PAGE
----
Venture Capital – Doughty Hanson swoops for Intel pair

Doughty Hanson has scored something of a coup by signing three high-powered technology investors to head the team for its projected European technology investment fund. Nigel Grierson and George Powlick are former European heads of Intel Capital which, with a portfolio valued at more than $8 billion (euros 8.1 billion), ranks as one of the largest technology investors in the world. Steve Marquardt makes his move to Doughty Hanson after more than 20 years at Merrill Lynch where, as a former London head of the bank’s global technology group, he was last year instrumental in setting up a high-tech stocks unit.

Doughty Hanson was unwilling to comment directly on its fund-raising plans other than to state: “The new European technology effort will bring together specialised technology professionals and Europe’s largest single source of independent dedicated funding for technology investments. Our objective is to become the leader in Europe’s dynamic technology market”.

Sources familiar with Doughty Hanson say that a $500 million (euros 492.5 million) target has been set for the vehicle. At that level, the projected fund would be considerably smaller than The Carlyle Group’s European technology fund, which is in the process of closing on some $650 million, more than double its original target (story, page 16). But, given the demand which Carlyle apparently encountered – the fund reportedly attracted expressions of interest totalling some $3 billion – then it seems fair to assume that Doughty Hanson could amass considerably more than $500 million for its technology offering if it so desired.

People aware of Doughty Hanson’s plans report that the European technology fund will invest in companies at all stages of development rather than purely in early-stage opportunities.

Although the firm is identified most closely with buyouts, Doughty Hanson is not a stranger to expansion-stage technology investments. The group was an early backer of Powderject Pharmaceuticals, taking a stake in the needle-less injection systems developer in 1995, two years prior to Powderject’s successful flotation. Another of Doughty Hanson’s forays into technology sectors, however, was less successful. The group was also an early backer of Ionica, a UK radio-based telephone company with ambitions to rival BT. Doughty Hanson funded the start-up to the tune of GBP50 million ($80 million in 1996/7, retaining its entire holding when Ionica raised nearly GBP150 million via an IPO in the summer of 1997. Ionica soon ran into trouble when its roll-out was postponed because of delays in the delivery of its software programme. By January 1998 Ionica, which had previously reached a peak of GBP710 million ($1.13 billion), was valued at just GBP40 million; by the time of the group’s final collapse later in the same year, Doughty Hanson was estimated to have sustained losses of some GBP58 million.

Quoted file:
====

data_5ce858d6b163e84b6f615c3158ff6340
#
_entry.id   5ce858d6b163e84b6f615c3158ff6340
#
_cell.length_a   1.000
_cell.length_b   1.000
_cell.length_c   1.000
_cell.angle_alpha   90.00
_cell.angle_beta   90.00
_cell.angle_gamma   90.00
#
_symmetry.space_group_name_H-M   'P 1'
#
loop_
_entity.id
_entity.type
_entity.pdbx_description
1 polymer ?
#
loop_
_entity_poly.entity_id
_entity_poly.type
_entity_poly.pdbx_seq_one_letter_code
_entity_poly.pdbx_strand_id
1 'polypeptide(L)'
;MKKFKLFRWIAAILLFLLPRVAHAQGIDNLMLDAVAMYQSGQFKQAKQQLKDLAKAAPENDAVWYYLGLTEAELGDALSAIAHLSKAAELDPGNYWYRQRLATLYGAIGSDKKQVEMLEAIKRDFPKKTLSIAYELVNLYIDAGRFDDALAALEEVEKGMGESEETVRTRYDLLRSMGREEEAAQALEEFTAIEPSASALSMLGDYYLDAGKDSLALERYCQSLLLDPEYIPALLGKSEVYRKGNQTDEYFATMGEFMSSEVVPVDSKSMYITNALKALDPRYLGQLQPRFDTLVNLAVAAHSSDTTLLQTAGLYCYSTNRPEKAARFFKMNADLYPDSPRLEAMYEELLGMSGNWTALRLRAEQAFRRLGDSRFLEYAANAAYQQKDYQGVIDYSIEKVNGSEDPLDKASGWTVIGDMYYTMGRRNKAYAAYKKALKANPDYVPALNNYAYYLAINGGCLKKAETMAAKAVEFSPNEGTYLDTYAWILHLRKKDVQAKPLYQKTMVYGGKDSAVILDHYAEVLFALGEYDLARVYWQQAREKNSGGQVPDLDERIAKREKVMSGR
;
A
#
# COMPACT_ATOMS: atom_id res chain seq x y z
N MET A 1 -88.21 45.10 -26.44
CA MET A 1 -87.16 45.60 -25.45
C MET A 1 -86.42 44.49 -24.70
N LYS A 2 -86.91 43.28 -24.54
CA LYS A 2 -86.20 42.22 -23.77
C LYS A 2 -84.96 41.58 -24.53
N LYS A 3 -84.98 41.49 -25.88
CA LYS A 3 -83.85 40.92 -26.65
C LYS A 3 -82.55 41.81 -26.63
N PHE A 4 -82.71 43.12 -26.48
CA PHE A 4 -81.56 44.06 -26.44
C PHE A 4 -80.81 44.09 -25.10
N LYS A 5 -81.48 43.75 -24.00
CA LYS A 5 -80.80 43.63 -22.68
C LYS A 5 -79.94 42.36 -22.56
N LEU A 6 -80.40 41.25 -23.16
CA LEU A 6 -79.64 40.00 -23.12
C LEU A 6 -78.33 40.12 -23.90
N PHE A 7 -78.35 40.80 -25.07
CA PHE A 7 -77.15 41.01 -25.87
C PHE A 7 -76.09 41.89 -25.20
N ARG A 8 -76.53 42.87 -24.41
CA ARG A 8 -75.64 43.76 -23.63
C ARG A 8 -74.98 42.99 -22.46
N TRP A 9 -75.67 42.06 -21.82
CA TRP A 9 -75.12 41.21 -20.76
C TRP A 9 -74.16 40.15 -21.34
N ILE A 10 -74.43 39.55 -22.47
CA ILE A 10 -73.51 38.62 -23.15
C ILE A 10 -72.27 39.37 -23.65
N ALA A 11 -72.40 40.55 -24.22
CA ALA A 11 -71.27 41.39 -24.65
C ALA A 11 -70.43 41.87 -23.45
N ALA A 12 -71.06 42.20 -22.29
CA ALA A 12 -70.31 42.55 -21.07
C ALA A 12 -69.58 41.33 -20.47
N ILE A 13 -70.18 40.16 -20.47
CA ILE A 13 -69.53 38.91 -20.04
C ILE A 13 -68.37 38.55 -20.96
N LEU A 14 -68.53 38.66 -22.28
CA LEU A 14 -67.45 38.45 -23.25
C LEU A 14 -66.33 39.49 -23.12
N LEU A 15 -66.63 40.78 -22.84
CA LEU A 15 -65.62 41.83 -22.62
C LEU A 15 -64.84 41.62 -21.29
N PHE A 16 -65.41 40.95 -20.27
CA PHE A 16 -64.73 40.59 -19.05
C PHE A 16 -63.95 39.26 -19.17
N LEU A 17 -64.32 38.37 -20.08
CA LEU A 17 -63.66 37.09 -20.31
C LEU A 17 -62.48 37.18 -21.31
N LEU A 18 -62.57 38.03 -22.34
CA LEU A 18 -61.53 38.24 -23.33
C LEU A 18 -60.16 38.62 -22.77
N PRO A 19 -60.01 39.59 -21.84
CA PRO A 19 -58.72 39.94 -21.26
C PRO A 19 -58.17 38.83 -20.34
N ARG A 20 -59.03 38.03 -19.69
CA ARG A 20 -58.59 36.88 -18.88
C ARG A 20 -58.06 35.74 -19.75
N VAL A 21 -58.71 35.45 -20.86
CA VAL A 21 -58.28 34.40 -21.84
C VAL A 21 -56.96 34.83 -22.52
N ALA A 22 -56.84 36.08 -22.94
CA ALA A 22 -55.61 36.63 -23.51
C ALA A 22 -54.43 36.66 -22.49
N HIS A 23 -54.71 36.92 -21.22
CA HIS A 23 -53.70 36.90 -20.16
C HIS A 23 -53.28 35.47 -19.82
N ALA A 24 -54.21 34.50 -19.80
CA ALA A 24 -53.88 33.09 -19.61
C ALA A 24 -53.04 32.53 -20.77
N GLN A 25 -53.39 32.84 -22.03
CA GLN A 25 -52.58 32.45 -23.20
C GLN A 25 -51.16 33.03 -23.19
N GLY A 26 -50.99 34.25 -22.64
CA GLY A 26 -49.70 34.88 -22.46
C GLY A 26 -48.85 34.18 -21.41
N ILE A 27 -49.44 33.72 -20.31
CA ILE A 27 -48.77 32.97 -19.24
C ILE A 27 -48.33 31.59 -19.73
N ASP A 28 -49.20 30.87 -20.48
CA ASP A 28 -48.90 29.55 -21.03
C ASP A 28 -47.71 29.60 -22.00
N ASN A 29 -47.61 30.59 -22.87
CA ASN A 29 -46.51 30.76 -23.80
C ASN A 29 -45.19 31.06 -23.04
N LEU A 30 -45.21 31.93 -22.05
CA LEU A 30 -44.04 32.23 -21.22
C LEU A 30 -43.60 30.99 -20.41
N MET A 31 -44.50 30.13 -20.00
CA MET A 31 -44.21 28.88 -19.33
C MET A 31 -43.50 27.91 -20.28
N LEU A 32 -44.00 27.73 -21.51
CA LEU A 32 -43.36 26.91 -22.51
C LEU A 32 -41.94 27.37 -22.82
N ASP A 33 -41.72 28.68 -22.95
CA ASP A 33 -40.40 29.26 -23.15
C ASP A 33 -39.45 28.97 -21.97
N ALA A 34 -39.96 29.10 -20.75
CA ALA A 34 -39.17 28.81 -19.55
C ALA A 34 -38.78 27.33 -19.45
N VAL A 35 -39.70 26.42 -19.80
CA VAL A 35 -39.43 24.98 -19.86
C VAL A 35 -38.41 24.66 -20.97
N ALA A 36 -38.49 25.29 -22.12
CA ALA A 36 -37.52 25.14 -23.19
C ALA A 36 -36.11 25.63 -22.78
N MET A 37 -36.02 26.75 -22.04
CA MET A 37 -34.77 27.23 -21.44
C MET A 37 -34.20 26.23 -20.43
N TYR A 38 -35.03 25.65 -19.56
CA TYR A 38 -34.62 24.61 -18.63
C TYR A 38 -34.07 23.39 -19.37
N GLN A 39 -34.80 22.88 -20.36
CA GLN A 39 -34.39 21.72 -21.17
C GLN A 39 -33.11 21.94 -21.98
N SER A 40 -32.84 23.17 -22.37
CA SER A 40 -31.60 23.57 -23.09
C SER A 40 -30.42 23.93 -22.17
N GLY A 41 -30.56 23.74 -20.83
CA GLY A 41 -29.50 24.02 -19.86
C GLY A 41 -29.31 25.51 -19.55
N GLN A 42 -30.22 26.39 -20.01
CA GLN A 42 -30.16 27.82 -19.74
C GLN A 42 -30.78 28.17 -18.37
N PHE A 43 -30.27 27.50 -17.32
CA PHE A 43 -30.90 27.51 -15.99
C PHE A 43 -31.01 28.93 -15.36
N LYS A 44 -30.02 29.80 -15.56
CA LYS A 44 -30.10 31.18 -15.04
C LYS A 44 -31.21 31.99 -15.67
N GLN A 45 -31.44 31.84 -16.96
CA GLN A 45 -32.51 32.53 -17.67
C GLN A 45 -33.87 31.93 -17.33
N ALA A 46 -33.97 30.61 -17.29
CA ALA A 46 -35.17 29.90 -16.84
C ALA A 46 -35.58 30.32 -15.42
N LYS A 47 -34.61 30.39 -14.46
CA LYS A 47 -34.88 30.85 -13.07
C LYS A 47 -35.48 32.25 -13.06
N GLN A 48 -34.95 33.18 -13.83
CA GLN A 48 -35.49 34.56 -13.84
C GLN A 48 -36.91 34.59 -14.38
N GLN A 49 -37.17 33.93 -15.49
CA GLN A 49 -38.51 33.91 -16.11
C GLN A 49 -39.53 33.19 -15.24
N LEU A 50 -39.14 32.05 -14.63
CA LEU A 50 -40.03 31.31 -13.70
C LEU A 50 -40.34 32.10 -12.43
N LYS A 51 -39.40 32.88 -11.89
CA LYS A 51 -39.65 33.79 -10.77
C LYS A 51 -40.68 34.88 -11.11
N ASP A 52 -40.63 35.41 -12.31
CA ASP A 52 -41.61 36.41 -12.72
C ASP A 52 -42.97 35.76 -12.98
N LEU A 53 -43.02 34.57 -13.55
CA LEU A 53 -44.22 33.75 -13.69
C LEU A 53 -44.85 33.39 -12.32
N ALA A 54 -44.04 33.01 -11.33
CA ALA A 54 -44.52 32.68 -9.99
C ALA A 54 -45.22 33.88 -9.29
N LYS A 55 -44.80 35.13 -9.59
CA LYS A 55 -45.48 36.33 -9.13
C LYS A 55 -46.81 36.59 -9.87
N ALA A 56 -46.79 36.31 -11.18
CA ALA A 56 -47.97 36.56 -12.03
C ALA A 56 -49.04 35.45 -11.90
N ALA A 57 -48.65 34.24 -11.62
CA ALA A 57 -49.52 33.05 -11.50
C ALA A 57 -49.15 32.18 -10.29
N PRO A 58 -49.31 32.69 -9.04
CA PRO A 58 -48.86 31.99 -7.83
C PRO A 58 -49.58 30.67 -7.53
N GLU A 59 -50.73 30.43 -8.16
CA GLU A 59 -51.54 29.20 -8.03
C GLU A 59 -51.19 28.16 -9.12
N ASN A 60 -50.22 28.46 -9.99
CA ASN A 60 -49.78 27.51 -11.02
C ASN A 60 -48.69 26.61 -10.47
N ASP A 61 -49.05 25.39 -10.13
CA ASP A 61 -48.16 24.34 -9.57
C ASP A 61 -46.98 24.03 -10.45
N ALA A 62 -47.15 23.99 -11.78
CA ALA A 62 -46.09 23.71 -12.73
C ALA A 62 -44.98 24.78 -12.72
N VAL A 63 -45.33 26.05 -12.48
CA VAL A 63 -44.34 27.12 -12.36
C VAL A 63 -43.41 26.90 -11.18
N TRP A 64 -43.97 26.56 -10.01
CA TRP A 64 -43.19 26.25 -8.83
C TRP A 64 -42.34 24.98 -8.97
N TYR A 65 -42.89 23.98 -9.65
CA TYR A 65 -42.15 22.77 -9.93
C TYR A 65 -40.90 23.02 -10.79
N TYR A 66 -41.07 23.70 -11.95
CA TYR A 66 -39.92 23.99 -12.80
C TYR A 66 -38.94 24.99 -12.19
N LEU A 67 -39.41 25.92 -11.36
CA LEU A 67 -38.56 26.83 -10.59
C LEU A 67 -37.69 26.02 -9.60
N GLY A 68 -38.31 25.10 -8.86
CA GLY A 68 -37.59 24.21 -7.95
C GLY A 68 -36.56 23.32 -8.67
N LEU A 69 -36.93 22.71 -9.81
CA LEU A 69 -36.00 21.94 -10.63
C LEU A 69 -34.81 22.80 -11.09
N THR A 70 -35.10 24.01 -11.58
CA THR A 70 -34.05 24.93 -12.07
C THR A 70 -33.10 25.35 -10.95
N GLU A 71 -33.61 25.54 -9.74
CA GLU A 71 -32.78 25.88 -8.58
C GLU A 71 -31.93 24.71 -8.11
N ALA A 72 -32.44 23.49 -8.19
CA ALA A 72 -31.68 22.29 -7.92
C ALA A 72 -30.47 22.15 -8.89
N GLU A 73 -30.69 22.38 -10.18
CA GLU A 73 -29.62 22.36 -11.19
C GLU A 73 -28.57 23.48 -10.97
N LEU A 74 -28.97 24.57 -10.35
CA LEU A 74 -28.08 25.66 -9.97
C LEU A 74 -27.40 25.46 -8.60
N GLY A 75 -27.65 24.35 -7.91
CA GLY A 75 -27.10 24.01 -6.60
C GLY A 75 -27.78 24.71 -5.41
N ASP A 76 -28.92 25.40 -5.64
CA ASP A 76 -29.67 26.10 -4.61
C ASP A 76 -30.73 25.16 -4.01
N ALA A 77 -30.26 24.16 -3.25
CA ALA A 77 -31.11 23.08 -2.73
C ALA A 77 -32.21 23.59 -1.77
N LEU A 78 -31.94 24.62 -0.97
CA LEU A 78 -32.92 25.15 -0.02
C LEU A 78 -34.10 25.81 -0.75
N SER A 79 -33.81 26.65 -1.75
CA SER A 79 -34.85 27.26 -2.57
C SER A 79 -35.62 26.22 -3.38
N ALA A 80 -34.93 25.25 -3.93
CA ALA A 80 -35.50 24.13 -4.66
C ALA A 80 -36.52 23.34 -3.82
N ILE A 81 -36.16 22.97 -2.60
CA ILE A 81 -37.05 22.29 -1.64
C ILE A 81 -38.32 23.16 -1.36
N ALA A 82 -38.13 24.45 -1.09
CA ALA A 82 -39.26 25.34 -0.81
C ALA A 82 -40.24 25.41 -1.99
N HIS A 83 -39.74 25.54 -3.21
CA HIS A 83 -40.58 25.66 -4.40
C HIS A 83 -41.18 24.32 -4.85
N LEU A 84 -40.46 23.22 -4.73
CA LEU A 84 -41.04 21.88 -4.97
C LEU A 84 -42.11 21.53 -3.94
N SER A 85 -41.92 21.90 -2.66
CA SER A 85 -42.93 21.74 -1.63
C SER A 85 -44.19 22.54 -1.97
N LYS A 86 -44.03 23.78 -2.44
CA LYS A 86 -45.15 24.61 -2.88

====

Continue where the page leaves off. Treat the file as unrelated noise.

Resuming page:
Given the avidity with which institutions are piling into European Internet/IT/telecoms funds and with the calibre and sector experience of Powlick, Grierson and Marquardt, informed observers do not anticipate that the spectre of Ionica – a big loss, but a rare one for Doughty Hanson – will cast much of a shadow over the new fund raising.

Nor does it appear that a clutch of departures at the beginning of this year is likely significantly to affect the firm going forward. Partner Kevin Comolli, who was reportedly involved in initial groundwork for the European technology offering, is said to have cited personal reasons’ for his departure from the firm. Huw Phillips and Marc Strobel, recent hires from CSFB, are also moving on. Market commentators have been quick to posit dissatisfaction with the Doughty Hanson remuneration structure as the principal cause for their departure, but it would have been more surprising had they not – speculation regarding the proportion of rewards that goes to founders Nigel Doughty and Richard Hanson is a favourite industry pastime.

Doughty Hanson’s decision to launch a dedicated technology fund marks a further step in its transformation from plain – though far from simple – buyout house to diversified alternative investment management group. Last year, the firm launched the $700 million Doughty Hanson Real Estate Fund, to be managed by a discrete team of real estate investment professionals. By adding further strings to its alternatives bow, Doughty Hanson is following in the footsteps of leading US players such as The Blackstone Group, The Carlyle Group and TH Lee Putnam.